Severity of Tropical Storms

Watching the Weather Channel, I’ve heard them use the following terms relating to situations developing in the Atlantic Ocean:
[li]Tropical Wave[/li][li]Tropical Disturbance[/li][li]Tropical Depression[/li][li]Tropical Storm[/li][li]Hurricane[/li][/ul]

Obviously, Tropical Storm and Hurrican are the worst, but how do the other three stack up, in terms of severity. Are there any other terms?

A map of the Atlantic showing the intensities of storms as of today.

This is a rather cool site with a description of hurricane formation and degrees of intensity, including a chart of wind speed associated with each level.

To add to the links above, a tropical wave is an area of showers and thunderstorms, usually associated with a large-scale area of low pressure. These are extremely common, especially this time of year in the northern hemisphere. For the most part, tropical wave and tropical disturbance are interchangeable, however there is a stage of development after the tropical wave and before a tropical depression (which has its definition in the link), and it is characterized by having 12 hours of persistent convection (thunderstorms) and a definitive low level circulation center. When these two criteria are met, the storm is officially a disturbance. A depression is a disturbance that has at least one closed isobar, and usually has maximum sustained winds of a least 20 mph.

As for other terms…I think the link covered it well for the most part, though their “track” graphic is a bit inaccurate, especially in the Indian Ocean.


In other words, a “tropical disturbance” is a tropical wave that has taken on the features of a cyclone (in the technical meteorological sense, not the Australian storm sense) but has not yet ascended to “tropical depression” status. Do I have that right?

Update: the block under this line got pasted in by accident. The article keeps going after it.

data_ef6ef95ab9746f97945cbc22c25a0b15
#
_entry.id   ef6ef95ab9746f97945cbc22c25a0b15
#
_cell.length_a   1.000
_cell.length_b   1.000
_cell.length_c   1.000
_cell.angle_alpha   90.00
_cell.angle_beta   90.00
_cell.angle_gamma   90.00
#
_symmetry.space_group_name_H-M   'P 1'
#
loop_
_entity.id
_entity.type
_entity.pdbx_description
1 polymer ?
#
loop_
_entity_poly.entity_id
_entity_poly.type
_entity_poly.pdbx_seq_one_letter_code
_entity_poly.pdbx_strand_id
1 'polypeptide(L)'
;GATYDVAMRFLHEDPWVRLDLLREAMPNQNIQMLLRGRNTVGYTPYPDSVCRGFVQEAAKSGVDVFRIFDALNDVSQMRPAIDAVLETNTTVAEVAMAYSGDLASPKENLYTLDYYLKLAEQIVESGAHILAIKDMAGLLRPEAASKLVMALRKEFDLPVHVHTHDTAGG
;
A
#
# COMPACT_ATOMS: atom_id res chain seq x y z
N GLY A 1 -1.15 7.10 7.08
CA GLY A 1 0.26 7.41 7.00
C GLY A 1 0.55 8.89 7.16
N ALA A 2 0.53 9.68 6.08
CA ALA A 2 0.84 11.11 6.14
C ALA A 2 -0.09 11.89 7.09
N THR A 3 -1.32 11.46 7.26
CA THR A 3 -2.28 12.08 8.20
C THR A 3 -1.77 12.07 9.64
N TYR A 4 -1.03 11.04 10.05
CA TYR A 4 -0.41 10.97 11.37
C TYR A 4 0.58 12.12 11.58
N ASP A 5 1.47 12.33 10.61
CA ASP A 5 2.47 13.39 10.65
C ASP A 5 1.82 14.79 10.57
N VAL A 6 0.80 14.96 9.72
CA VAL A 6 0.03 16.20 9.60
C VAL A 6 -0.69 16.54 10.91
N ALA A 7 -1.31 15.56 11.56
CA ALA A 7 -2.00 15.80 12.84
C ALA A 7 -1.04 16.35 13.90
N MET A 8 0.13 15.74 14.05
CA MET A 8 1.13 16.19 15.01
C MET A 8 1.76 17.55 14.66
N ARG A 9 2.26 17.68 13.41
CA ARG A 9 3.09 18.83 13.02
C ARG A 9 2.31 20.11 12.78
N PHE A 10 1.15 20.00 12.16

I believe so, as I’m not sure I could pull up a cite stating that if asked. I did worldwide tropical cyclone satellite analysis for several years, and that’s what I personally would believe.


A tropical wave is a disorganized area of convection. If any organization can be found (i.e., circulation around a low pressure area), it becomes a tropical depression or can immediately jump to a TS, as Hermine has just done. As Viscera said, usually a tropical wave is also called a tropical disturbance. The intermediate stage between a tropical wave and a tropical depression being called a tropical disturbance is a new nuance to me.

Before Gaston was labeled a tropical depression, it was sitting off the coast of SC spinning bands of rains over the coastal areas for a few days. It had all the features (as I could see) of a tropical depression, yet it wasn’t labeled a tropical depression until it developed significantly Friday afternoon. The local meteorologists were saying there was a low pressure area out there which was stationary. I suppose that it was not a tropical phenomenon then because it did not have the tropical characteristics, particularly development through latent heat (diabatic energy). Perhaps ** Viscera** can fill me in on Gaston?